There was one good thing about being at the kiddie table at our Thanksgiving dinners when I was little:
The sparkling apple cider.
It came in real grown up wine glasses. We'd make snooty faces and toast each other while holding up our little pinkies, then sip at the delicious bubbly stuff and giggle. It was fancy in a glass. So of course, I carried the tradition on for our holidays. We don't have a kiddie table, at least not officially, but we do have the crystal stemware filled with what my kids reverently call the sparkly apple cider.
I like that name even better. Very festive.
Now, when it's August, and there are no official, formal, holidays to celebrate, you can still get that special occasion feeling. All you need is sparkly apple cider. And an ice cream machine.
Sparkly Cider Sorbet
This qualifies for Shortcut Week in two ways. First, you basically just need a bottle opener and an ice cream machine (OK, not everybody has that, but if you do...). No cooking! And second, you get to skip a bunch of months and go right to Thanksgiving, just for a minute. The sorbet is sweet and tangy and absolutely refreshing, still a tiny bit carbonated, and brings the fall flavor of apples to a dessert made for hot summer nights.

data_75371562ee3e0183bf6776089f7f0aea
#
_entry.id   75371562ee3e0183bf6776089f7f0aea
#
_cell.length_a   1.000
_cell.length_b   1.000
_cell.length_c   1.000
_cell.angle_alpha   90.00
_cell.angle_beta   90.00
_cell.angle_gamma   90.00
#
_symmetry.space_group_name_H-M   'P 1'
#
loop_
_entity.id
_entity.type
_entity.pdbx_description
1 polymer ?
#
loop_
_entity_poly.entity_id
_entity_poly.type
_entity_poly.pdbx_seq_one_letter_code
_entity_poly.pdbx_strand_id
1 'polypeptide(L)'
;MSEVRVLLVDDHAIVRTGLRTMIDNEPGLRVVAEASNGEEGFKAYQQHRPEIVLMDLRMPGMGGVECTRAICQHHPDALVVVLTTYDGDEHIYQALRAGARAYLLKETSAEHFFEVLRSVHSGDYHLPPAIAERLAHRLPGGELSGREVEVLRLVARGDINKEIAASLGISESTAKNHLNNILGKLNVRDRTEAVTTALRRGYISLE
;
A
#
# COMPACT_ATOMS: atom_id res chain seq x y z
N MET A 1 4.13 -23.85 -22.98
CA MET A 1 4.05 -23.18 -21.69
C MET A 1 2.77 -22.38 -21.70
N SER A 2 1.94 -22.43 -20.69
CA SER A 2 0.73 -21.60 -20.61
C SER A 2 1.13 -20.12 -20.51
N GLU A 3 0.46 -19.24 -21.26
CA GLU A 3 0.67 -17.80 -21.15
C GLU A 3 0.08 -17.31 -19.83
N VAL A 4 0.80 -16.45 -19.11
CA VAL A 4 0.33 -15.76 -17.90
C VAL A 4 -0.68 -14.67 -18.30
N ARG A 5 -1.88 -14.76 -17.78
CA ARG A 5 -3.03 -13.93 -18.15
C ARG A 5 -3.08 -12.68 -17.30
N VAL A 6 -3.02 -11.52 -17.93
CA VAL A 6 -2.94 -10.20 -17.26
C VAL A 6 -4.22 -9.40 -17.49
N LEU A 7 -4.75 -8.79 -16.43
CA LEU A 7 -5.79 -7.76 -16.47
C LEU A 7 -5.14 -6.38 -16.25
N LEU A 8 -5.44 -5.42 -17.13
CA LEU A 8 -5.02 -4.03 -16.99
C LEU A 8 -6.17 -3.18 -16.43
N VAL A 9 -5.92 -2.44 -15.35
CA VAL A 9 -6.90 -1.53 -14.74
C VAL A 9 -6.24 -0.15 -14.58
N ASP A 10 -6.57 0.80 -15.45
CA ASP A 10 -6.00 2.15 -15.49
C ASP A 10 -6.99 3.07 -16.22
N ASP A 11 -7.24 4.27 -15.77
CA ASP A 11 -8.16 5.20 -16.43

1 bottle sparkling apple cider, chilled
1/2 c. simple syrup*
juice of 1 large lemon
a splash of Calvados liquor, optional
pinch of salt
Combine all ingredients, then process in an ice cream maker as directed. If you serve right away**, the sorbet will be soft and the tiniest bit slushy. We like ours like that. We also like this with all the varieties of sparkly ciders***.
Click to print this recipe!
* Equal parts water and sugar, boiled together for a few minutes and then cooled. If this sentence is giving you deja vu, it should. I used it in the footnote to the post on the remarkably similar and equally festive Sangria Sorbet. Of the two, my kids vastly prefer this one.
** You should definitely get out some pretty glasses, and add on a mint sprig, if you have one. That's the fancy way to go.
*** Apple-Grape, anyone?